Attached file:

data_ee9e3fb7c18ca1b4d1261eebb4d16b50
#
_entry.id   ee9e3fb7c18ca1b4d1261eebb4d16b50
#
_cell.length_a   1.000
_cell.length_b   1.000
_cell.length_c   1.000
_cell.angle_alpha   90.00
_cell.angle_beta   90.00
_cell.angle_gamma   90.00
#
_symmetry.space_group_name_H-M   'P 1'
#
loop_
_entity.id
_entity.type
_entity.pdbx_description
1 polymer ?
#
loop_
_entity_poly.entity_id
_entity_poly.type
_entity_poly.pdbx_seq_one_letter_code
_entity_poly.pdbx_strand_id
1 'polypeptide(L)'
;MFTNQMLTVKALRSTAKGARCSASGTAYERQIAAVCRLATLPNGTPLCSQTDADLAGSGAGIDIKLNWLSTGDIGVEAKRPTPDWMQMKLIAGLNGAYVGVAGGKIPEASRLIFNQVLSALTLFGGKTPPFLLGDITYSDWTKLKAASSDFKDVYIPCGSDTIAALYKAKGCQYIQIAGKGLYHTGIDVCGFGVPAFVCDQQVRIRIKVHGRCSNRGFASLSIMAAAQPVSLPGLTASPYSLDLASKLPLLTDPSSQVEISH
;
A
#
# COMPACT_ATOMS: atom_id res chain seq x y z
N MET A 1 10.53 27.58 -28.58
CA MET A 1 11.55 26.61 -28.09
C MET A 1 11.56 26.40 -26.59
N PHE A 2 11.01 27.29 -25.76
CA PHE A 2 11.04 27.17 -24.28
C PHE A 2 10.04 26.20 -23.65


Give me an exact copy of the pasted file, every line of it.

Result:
data_ee9e3fb7c18ca1b4d1261eebb4d16b50
#
_entry.id   ee9e3fb7c18ca1b4d1261eebb4d16b50
#
_cell.length_a   1.000
_cell.length_b   1.000
_cell.length_c   1.000
_cell.angle_alpha   90.00
_cell.angle_beta   90.00
_cell.angle_gamma   90.00
#
_symmetry.space_group_name_H-M   'P 1'
#
loop_
_entity.id
_entity.type
_entity.pdbx_description
1 polymer ?
#
loop_
_entity_poly.entity_id
_entity_poly.type
_entity_poly.pdbx_seq_one_letter_code
_entity_poly.pdbx_strand_id
1 'polypeptide(L)'
;MFTNQMLTVKALRSTAKGARCSASGTAYERQIAAVCRLATLPNGTPLCSQTDADLAGSGAGIDIKLNWLSTGDIGVEAKRPTPDWMQMKLIAGLNGAYVGVAGGKIPEASRLIFNQVLSALTLFGGKTPPFLLGDITYSDWTKLKAASSDFKDVYIPCGSDTIAALYKAKGCQYIQIAGKGLYHTGIDVCGFGVPAFVCDQQVRIRIKVHGRCSNRGFASLSIMAAAQPVSLPGLTASPYSLDLASKLPLLTDPSSQVEISH
;
A
#
# COMPACT_ATOMS: atom_id res chain seq x y z
N MET A 1 10.53 27.58 -28.58
CA MET A 1 11.55 26.61 -28.09
C MET A 1 11.56 26.40 -26.59
N PHE A 2 11.01 27.29 -25.76
CA PHE A 2 11.04 27.17 -24.28
C PHE A 2 10.04 26.20 -23.65